Sunnylands Center and Gardens, Rancho Mirage, California, an extension to the Annenberg Estate that captures every drop of stormwater, with some collected in underground cisterns for later use.

Woodland Discovery Playground, Memphis, Tennessee, an immersion in nature play for children that features surfaces made of recycled athletic shoes.

The Web site also 30 other case studies; 10 animations created by Daniel Tal, ASLA, using Google Sketchup; and companion sustainability education resources that enable users to explore sustainable design concepts in greater depth.

Designing Our Future: Sustainable Landscapes was originally made possible with a grant from the National Endowment for the Arts (NEA).

Best Books of 2015

30:30 Landscape Architecture / Phaidon Press
30:30 Landscape Architecture / Phaidon Press

Looking for the perfect present? Or taking time off during the holidays to delve into the latest thinking on design, cities, and the environment? Well, The Dirt’s picks for the top ten books of 2015 are worth exploring:

30:30 Landscape Architecture (Phaidon Press, 2015)
Landscape architecture gets the Phaidon treatment in this appealing and innovative coffee table book by Meaghan Kombol. 30 of the world’s leading landscape architects and designers are paired with 30 up-and-coming ones. Well-known landscape architects featured include Kate Orff, ASLA, Mario Schjetnan, FASLA, Martha Schwartz, FASLA, Kongjian Yu, FASLA, and many others. 30:30‘s scope is truly international, with designers from over 20 countries.

The Age of Sustainable Development (Columbia University Press, 2015)
Columbia University professor Jeffrey Sachs, one of the world’s foremost experts on global development, makes complex, inter-connected issues understandable in this book that explores the future of the planet. E.O. Wilson writes: “Inspirational, encyclopedic in coverage, moving smoothly from discipline to discipline as though composed by multiple experts, the book explains why humanity must maintain sustainability as its highest priority — and outlines the best ways to do it.”

Artful Rainwater Design: Creative Ways to Manage Stormwater (Island Press, 2015)
As our climate becomes more unpredictable, finding better ways to manage stormwater is crucial to reducing floods. However, traditional stormwater management strategies can be unforgettable at best and unsightly at worst. In their new book, Pennsylvania State University professors Stuart Echols, ASLA, and Eliza Pennypacker, ASLA, prove that this doesn’t always have to be the case — it’s possible to effectively manage runoff without sacrificing aesthetics. Read the full review in The Dirt.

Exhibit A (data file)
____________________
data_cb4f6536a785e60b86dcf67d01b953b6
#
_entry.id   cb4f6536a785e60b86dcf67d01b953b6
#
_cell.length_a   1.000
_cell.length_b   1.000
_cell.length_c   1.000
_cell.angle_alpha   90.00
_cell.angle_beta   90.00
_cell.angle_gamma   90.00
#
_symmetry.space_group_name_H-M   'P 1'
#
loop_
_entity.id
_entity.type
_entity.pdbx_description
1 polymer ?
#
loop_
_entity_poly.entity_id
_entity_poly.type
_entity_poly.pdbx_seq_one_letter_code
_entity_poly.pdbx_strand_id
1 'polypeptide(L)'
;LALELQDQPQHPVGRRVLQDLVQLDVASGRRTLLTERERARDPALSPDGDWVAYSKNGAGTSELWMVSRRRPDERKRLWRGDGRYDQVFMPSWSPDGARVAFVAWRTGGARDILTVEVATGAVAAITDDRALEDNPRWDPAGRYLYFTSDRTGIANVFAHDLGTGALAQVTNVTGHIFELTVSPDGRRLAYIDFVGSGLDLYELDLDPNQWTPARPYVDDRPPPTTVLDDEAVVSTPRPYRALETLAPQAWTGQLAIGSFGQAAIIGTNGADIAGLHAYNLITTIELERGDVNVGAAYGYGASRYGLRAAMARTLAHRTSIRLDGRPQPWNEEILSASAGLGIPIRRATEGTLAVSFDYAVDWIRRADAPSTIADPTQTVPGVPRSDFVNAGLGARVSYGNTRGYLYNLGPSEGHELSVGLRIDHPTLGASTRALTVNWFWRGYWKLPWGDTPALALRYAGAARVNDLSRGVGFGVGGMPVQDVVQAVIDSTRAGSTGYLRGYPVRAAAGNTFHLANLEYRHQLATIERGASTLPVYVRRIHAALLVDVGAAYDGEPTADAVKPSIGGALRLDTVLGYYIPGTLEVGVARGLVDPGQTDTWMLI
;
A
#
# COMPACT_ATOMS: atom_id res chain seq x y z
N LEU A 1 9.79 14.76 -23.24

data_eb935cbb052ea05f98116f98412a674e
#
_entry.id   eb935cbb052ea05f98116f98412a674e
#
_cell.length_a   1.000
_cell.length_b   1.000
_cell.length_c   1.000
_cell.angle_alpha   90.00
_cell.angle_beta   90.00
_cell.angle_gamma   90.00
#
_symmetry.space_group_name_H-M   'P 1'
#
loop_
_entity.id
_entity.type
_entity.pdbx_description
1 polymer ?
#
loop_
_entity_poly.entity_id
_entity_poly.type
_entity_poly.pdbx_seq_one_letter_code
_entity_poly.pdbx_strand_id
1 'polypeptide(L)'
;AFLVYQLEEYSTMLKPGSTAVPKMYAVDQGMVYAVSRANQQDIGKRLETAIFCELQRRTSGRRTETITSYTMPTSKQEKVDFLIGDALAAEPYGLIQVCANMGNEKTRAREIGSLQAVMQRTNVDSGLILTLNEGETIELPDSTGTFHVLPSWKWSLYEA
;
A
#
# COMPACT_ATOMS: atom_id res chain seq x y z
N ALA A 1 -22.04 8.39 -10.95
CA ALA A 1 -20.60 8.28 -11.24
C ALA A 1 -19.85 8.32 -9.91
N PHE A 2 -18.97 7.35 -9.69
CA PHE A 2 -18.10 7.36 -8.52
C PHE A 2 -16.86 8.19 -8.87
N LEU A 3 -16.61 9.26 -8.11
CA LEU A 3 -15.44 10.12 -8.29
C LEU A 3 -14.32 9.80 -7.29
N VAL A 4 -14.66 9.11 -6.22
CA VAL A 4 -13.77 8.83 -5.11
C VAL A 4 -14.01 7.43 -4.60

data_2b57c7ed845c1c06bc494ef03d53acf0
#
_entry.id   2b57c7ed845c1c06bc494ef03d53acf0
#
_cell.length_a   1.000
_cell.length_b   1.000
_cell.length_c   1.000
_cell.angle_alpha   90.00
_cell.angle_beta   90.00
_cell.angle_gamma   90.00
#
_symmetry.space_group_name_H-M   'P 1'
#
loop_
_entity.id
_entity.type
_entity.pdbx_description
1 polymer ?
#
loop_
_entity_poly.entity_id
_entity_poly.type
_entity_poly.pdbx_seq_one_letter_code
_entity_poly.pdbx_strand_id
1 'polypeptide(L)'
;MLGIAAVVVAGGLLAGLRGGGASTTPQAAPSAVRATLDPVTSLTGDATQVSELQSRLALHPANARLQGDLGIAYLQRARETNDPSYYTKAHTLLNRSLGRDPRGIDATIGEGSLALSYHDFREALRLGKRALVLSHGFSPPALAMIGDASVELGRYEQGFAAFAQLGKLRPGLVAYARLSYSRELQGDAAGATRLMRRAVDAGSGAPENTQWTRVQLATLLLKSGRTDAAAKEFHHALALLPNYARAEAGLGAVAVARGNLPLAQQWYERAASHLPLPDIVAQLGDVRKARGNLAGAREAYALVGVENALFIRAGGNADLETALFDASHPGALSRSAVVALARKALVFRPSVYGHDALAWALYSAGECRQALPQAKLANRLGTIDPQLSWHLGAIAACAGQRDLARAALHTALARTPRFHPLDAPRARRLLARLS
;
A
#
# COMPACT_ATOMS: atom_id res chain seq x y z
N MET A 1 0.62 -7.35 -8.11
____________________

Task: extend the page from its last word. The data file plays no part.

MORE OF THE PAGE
The Authentic Garden: Naturalistic and Contemporary Landscape Design (Monacelli Press, 2015)
Richard Hartlage, Affiliate ASLA, and Sandy Fischer, ASLA, founders of Land Morphology in Seattle, have put together a book of visual inspirations, showcasing 60 contemporary designs that feature “beauty for beauty’s sake.” Over 250 full-color photographs highlight the work of Andrea Cochran, FASLA, Raymond Jungles, FASLA, Christine Ten Eyck, FASLA, Michael Vergason, FASLA, and many others.

Extrastatecraft: The Power of Infrastructure Space (Verso)
Yale architecture professor and author Keller Easterling has written a fascinating book on infrastructure, and its role in setting the “hidden rules that structure the spaces around us.” Her book looks at the “emergent new powers controlling this space and show how they extend beyond the reach of government.” After reading Extrastatecraft, you aren’t likely to think the same way again about free trade zones, suburbs, or, really, any other standardized spatial form.

Frederick Law Olmsted: Plans and Views of Public Parks (The Papers of Frederick Law Olmsted) (Johns Hopkins University Press, 2015)
Charles Eliot Beveridge, PhD, Hon. ASLA, Lauren Meier, and Irene Mills bring together Olmsted’s plans and designs for seventy public parks, including Central Park, Prospect Park, the Buffalo Park and Parkway System, Washington Park and Jackson Park in Chicago, Boston’s “Emerald Necklace,” and Mount Royal in Montreal, Quebec. “It is a perfect gift for Olmsted aficionados.”

The Invention of Nature: Alexander von Humboldt’s New World (Knopf, 2015)
Author Andrea Wulf delves into the life of German scientist and adventurer Alexander von Humboldt, the “Einstein of the 19th century,” who discovered climate and vegetation zones, among many other natural phenomena. Humboldt also predicted climate change. “Arresting. . . . readable, thoughtful, and widely researched,” writes The New York Times Book Review.

The Landscape Architecture of Richard Haag: From Modern Space to Urban Ecological Design (University of Washington Press, 2015)